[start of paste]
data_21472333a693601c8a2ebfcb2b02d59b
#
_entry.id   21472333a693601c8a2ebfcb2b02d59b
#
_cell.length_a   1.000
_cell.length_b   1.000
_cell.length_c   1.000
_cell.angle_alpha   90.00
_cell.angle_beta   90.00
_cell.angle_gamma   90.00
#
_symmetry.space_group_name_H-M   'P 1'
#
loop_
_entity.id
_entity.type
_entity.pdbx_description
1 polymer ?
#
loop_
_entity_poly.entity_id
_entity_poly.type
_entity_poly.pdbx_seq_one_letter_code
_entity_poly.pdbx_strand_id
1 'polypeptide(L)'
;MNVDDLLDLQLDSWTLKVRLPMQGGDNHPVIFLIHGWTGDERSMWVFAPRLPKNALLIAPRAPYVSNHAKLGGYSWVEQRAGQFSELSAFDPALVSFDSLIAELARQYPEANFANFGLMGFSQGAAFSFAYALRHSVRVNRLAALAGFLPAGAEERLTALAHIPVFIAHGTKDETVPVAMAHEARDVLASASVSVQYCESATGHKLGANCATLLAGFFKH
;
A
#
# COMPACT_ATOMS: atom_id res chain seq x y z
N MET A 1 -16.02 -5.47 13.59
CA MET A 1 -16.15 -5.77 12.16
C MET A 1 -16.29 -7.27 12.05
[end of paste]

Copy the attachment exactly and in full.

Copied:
data_21472333a693601c8a2ebfcb2b02d59b
#
_entry.id   21472333a693601c8a2ebfcb2b02d59b
#
_cell.length_a   1.000
_cell.length_b   1.000
_cell.length_c   1.000
_cell.angle_alpha   90.00
_cell.angle_beta   90.00
_cell.angle_gamma   90.00
#
_symmetry.space_group_name_H-M   'P 1'
#
loop_
_entity.id
_entity.type
_entity.pdbx_description
1 polymer ?
#
loop_
_entity_poly.entity_id
_entity_poly.type
_entity_poly.pdbx_seq_one_letter_code
_entity_poly.pdbx_strand_id
1 'polypeptide(L)'
;MNVDDLLDLQLDSWTLKVRLPMQGGDNHPVIFLIHGWTGDERSMWVFAPRLPKNALLIAPRAPYVSNHAKLGGYSWVEQRAGQFSELSAFDPALVSFDSLIAELARQYPEANFANFGLMGFSQGAAFSFAYALRHSVRVNRLAALAGFLPAGAEERLTALAHIPVFIAHGTKDETVPVAMAHEARDVLASASVSVQYCESATGHKLGANCATLLAGFFKH
;
A
#
# COMPACT_ATOMS: atom_id res chain seq x y z
N MET A 1 -16.02 -5.47 13.59
CA MET A 1 -16.15 -5.77 12.16
C MET A 1 -16.29 -7.27 12.05